Cicilline Issues Statement on Passing of Doña Fefa

Friday, December 14, 2018


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Josefina "Doña Fefa" Rosario

Josefina "Doña Fefa" Rosario passed away at the age of 90 on Thursday, December 13.

Rosario is credited with helping launch the first wave of immigration from the Dominican Republic to the United States in 1955.

Rosario and her husband Tony are all credited with sponsoring families to come to the U.S. and gave them free room and board until they were able to find jobs.

Congressman David Cicilline released the following statement:

“I am deeply saddened by the death of my good friend, Josefina Rosario, who was also known as “Doña Fefa” to countless friends and admirers. Fefa was the mother of Rhode Island’s Dominican American community. She and her husband, Tony, supported many families who came to the United States in search of a better life. I was proud to work with her throughout my time in public service. Her death is an enormous loss for our state.”

“My thoughts and prayers are with Fefa’s family and all who loved her today.”


Josefina Rosario, affectionately known as "Doña Fefa" among generations of Dominicans who currently live in Rhode Island, has been credited with launching the first wave of immigration from the Dominican Republic, beginning as early as 1955. She and her husband, Tony are remembered by many people who say they sponsored their families to come to the United States; gave them free room and board until they were able to find jobs; and made sure that they had everything they needed.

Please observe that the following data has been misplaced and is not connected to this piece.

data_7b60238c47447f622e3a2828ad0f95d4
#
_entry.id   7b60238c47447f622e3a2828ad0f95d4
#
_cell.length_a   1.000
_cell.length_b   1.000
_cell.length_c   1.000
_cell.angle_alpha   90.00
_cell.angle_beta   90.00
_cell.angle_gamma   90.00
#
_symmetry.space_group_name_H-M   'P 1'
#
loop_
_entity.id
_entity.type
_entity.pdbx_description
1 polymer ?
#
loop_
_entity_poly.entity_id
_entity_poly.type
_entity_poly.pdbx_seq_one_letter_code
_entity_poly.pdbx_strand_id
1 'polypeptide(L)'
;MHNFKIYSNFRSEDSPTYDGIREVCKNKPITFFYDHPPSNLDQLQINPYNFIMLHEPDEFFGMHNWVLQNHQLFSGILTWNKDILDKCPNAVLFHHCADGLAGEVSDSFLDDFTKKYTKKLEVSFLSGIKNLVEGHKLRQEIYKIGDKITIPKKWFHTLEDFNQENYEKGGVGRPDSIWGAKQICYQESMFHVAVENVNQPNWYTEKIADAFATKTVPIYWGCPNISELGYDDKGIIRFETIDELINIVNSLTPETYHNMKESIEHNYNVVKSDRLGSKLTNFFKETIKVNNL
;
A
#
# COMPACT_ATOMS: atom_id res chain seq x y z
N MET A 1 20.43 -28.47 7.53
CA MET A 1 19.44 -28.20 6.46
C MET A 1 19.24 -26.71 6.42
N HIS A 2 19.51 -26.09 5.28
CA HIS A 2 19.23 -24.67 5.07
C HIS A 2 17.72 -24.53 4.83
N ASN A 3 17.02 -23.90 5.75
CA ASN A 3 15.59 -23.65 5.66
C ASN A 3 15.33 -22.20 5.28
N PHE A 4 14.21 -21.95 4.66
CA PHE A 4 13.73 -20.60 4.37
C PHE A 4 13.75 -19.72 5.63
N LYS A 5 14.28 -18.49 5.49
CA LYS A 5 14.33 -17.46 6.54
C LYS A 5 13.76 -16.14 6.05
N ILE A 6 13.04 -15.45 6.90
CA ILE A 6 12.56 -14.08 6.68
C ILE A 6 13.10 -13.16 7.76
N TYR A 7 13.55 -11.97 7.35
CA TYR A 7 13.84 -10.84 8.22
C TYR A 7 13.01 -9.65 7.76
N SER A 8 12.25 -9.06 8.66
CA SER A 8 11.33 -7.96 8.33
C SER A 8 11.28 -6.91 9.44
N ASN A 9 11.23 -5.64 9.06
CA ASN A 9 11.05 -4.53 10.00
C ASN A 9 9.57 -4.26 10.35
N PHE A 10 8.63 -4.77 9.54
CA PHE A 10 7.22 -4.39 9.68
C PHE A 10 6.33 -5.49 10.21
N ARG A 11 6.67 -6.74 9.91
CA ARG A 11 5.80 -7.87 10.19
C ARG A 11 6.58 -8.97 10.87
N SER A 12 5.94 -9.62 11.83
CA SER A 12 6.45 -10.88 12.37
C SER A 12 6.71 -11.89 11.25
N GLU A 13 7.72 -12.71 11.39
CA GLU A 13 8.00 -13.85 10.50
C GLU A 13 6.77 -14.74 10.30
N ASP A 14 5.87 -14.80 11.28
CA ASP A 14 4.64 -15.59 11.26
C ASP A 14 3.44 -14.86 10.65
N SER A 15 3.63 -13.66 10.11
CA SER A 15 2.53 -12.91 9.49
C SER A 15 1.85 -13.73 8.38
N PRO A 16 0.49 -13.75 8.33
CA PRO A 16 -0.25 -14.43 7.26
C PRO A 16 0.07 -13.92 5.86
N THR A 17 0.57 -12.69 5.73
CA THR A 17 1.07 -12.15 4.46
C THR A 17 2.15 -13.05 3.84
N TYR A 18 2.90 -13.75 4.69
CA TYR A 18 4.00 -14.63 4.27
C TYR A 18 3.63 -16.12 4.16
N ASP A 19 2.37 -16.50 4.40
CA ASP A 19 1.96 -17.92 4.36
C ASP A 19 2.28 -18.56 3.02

In 1930, Rafael Trujillo came to power in the Dominican Republic and established one of the longest-lasting dictatorships in Latin America. It endured until 1961, when he died. It was during Trujillo's reign of terror that many Dominicans, fearing they would be killed by Trujillo's men, first began to flee the Dominican Republic for the United States. 

Fefa was personally affected by Trujillo's power when in 1937, her father was murdered by secret servicemen while recovering in the hospital from gunshot wounds. Her mother was left alone to raise 10 children, and later became paralyzed when she suffered a stroke. Fefa, the youngest child, eventually made her way to New York City where she had an older sister waiting for her, and where she met her husband.


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